Balloon Man Review: Gotham Is the Salvador Dali of Superhero Shows
Balloon Man was not a perfect episode, by any means. It showcased all the usual flaws of the show, chief among them a lack of subtlety, an inability to slow down the pacing during essential characterization, and the continued uselessness of Barbara (although I'm happy to see an LGBT character on a mainstream show, on Fox no less, even if she's useless). But there was so much to love about this episode, especially the Balloon Man plot, which demonstrated that Gotham is finally starting to negotiate its own niche as a delicate balance between Christian Bale-level self-seriousness and Joker-like black humor and absurdity.
I can see why the Balloon Man's arc was divisive; many have derided the plotline involving a serial killer who ties his victims to weather balloons as Adam West-level camp. I'm not usually a fan of camp, but I thought it was perfect. It was both shocking and silly, it made me laugh at first, but upon further reflection, it's actually a horrifyingly bad way to go. It's the same formula that makes Penguin the show's breakout character; his showmanship and grandiosity verge on silly, but he's so viciously violent and sadistic that his humor is sufficiently dark.
Although I don't like when shows get too winky, this episode was also helped by a measure of self-awareness. The cops were cartoonishly corrupt (which is to be expected since it's basically the premise of the series, although a little more subtlety wouldn't hurt), but they were also hilariously idiotic. It's an old joke that all fictional cops are incompetent in order to keep up the dramatic tension, but they were so open about Harvey and Gordon's stupidity that it became funny rather than contrived. My favorite moment of the episode: their suspect asks them, "Do you not know how weather balloons work?" They give blank stares, Ben McKenzie giving me Ryan Atwood flashbacks, and he essentially says, "They pop." (This moment makes that *splat* death all the funnier.)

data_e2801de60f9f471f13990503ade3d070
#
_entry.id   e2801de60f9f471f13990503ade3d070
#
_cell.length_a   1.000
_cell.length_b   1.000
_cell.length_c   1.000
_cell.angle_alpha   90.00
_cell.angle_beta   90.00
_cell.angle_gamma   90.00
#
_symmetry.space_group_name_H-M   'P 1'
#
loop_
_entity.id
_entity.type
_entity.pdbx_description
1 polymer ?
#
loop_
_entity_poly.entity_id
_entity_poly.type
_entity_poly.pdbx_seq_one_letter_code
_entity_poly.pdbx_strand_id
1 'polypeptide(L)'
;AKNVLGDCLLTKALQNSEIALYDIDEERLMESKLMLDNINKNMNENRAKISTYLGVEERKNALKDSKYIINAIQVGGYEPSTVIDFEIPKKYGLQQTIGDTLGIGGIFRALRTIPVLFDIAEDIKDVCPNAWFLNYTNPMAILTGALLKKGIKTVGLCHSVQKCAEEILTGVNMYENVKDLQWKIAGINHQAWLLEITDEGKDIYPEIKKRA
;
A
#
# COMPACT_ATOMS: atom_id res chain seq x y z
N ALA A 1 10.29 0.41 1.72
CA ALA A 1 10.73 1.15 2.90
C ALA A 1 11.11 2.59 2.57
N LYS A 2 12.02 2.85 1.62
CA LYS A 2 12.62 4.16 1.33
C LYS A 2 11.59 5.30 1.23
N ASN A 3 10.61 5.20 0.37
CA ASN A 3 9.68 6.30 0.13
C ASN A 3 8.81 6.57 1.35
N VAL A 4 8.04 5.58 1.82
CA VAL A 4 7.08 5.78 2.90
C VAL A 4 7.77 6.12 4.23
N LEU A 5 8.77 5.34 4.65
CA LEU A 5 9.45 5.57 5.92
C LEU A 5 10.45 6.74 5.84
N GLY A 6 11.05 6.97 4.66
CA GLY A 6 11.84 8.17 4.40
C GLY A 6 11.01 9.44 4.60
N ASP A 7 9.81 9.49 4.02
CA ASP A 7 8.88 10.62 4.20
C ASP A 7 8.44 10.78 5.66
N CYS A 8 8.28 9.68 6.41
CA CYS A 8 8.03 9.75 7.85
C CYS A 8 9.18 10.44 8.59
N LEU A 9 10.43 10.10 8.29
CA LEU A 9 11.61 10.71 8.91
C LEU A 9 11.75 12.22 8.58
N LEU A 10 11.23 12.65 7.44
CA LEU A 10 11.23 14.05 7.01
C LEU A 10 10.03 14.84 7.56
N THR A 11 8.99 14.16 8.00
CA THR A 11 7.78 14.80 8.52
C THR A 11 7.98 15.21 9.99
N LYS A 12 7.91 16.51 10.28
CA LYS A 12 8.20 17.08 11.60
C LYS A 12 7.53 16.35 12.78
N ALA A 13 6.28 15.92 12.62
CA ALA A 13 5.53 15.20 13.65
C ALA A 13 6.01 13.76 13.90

This episode also gets a lot of credit for beginning to explore some complex ideas about ethics and vigilantism. Gordon, little Bruce Wayne, and the Balloon Man all represented different reactions to the "sickness" of Gotham (and boy, is Gotham sick). Despite the funnies, Balloon Man is a cold-blooded killer, no two ways about it. He kills people using a terrifying, drawn-out method intended to make the victims suffer. But the cops (minus white knight Gordon) can't care enough to try to catch him because he's killing corrupt people. (Let's bask in the irony of that for a moment.) But even more disturbingly, the public is rallying behind him. He is the "hero" Gotham needs right now, which is a testament to just how sick Gotham is. They're not even ready for the "dark knight" type of vigilantism if they're ready to worship a serial killer. The moment in which a newscaster asks, "Who will defend Gotham now?" while Bruce Wayne intently watches the television and says, "He killed people, that makes him a criminal too," was entirely cheesy and I could have done without it, but it got the job done. Gordon is the white knight, the army man, he believes that if you keep your head down and follow the rules, all good things will follow. Bruce will be influenced by both Gordon and the villains of this crazy town, and find a happy medium.
So far, the show is good, but if it's going to be great, it needs to keep up the absurdity and commit to engaging with the ethics of vigilantism. There have been too many narratives about Batman (or *not* about Batman, as the case may be) that don't think critically enough about the question of who has the right to commit acts of violence, invade others' privacy, and pass judgment on others. (I'm even okay with Bruce retaining Batman's needlessly dogmatic and often hypocritical "no-kill rule," as long as the show engages with it critically at some point.) These questions are not only interesting, but timely, and even fun shows like Gotham shouldn't be afraid to be thoughtful on occasion.
This was a great quotation that perfectly encapsulates Gordon's idealistic, humanistic philosophy: "Everyone has to matter, or no one matters. Then people lose faith, and that's when you get vigilantes."
I loved that Balloon Man turned out to be sort of a nobody, rather than a larger-than-life, anarchic, sociopathic mastermind. It was a more subtle characterization from this show than I've come to expect.
Joker Watch: I suppose it was Balloon Man himself, since balloons are a reference to clowns? But when he first showed up he also had a pig mask, which seemed like a reference to Professor Pyg.